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Beyond Earthly Skies

Mega-Earths and Chthonian Planets

7 Aug 2014, 22:00 UTC
Mega-Earths and Chthonian Planets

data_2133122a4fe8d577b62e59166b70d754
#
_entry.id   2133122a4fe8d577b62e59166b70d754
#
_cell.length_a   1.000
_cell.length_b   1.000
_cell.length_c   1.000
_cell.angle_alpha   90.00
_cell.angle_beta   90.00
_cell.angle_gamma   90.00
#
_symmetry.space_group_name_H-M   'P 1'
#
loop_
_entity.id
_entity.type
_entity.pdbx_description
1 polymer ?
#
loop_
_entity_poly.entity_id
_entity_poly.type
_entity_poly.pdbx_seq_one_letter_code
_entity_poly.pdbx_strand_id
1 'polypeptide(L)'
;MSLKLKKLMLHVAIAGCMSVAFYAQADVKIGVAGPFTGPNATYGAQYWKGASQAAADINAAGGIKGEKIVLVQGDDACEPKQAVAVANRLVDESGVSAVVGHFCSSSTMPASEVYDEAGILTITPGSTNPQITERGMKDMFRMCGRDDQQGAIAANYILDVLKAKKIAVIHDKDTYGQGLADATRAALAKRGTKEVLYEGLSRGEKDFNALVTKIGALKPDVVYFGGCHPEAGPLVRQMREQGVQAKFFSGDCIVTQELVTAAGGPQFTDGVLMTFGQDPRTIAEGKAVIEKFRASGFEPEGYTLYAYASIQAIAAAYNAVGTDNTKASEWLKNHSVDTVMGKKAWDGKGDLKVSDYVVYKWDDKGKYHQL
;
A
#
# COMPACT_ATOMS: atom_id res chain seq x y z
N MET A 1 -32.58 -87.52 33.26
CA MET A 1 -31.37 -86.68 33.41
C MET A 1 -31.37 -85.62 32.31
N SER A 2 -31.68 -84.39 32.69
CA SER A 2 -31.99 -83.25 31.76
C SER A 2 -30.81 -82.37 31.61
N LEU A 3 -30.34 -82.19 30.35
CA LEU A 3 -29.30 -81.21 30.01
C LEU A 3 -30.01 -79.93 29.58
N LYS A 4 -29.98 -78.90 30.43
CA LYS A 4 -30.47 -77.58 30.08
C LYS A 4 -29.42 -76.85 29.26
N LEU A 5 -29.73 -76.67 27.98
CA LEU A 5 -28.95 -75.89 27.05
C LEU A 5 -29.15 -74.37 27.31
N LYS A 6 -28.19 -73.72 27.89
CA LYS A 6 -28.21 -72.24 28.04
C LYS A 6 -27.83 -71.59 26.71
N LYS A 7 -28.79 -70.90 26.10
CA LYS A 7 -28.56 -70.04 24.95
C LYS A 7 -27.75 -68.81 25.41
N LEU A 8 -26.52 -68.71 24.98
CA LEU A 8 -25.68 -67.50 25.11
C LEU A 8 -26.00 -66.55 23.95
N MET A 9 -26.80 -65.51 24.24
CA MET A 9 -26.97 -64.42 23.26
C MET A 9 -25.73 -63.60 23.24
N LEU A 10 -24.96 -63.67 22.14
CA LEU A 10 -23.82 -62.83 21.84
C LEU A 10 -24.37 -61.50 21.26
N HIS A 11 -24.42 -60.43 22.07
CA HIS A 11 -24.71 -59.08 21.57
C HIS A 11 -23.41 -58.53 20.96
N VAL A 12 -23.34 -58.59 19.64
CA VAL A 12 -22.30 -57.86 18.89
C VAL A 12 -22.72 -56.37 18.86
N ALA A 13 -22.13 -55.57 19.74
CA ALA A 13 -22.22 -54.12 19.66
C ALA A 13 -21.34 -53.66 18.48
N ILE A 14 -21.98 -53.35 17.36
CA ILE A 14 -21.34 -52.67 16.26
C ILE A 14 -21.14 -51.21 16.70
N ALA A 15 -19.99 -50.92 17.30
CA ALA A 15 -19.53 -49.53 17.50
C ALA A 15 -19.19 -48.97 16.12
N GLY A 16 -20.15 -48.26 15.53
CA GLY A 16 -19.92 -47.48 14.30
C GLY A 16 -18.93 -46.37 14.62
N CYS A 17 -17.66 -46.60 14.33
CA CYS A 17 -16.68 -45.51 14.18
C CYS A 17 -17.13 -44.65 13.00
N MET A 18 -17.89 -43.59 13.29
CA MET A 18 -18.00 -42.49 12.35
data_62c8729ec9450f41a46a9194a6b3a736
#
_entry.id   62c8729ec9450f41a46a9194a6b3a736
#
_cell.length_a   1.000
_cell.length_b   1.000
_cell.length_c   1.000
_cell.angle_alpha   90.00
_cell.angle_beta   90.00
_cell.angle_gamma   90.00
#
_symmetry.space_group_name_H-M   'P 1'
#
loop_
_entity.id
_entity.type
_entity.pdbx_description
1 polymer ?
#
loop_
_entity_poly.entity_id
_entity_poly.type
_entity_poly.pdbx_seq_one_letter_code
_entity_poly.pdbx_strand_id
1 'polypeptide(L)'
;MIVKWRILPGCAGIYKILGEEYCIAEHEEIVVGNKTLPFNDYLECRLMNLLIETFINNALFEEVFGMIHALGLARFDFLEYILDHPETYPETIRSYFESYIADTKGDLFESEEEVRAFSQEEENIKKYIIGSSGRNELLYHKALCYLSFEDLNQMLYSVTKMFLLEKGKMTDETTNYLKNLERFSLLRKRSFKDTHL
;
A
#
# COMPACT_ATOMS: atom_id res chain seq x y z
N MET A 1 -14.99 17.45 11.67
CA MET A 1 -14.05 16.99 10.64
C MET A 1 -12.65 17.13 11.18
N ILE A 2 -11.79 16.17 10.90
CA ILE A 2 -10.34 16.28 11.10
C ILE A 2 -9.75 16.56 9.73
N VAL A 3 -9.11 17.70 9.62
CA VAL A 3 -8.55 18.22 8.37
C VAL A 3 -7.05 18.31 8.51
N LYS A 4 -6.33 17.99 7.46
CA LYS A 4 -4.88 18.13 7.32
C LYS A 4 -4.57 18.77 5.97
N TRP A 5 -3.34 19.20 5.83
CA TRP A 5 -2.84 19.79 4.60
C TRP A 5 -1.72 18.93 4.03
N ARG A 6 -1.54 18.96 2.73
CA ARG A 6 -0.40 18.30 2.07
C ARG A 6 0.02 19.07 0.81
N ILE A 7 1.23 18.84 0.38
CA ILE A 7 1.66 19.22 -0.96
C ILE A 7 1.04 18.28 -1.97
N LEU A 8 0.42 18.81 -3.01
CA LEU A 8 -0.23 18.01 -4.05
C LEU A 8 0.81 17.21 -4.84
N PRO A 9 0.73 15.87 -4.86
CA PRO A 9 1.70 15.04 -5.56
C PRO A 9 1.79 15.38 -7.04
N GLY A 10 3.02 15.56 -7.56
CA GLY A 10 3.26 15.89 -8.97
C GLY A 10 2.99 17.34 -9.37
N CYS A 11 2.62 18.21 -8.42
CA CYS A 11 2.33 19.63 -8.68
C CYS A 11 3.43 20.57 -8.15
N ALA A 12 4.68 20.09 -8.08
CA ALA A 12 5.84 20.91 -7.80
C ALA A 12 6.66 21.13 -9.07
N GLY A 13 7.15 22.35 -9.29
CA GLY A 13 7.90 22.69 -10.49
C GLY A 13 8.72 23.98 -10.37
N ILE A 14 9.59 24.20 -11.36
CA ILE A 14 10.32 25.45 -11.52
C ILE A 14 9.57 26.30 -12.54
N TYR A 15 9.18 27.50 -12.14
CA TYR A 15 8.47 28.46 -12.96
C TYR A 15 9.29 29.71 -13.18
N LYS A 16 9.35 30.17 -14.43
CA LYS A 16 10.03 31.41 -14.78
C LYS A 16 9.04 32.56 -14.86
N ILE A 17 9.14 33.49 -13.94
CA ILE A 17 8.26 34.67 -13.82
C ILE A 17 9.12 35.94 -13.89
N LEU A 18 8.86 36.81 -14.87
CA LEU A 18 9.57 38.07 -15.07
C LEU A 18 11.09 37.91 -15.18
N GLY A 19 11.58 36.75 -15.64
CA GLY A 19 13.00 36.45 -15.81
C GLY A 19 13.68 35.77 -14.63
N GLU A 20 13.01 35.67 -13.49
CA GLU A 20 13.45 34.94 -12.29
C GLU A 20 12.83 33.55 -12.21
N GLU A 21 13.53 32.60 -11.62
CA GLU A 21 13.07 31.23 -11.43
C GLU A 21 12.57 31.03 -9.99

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Over the years, the search for exoplanets has shown that exoplanets vary enormously in size, mass, composition, and nearly every conceivable parameter. Many of the discoveries were surprising and unexpected. Even so, rocky planets are not known to exceed ~10 times the mass of Earth. It is believed that a more massive rocky planet would have such an enormous gravitational pull that it would accrete a gas envelope during formation and end up either as an ice giant like Neptune or a gas giant like Jupiter. All that changed when Dumusque et al. (2014) reported the discovery of the first bona fide rocky planet with a mass exceeding 10 times the mass of Earth. “We were very surprised when we realized what we had found,” says astronomer Xavier Dumusque of the Harvard-Smithsonian Center for Astrophysics, who led the data analysis and made the discovery.r;"> Figure 6: Artist’s impression of a high-density solid planet.A study by Seager et al. (2007) suggests that massive O and B stars with 5 to 120 times the mass of the Sun can have very hefty protoplanetary disks containing large amounts of heavy elements. The strong UV radiation and stellar winds from these stars can photo-evaporate ...

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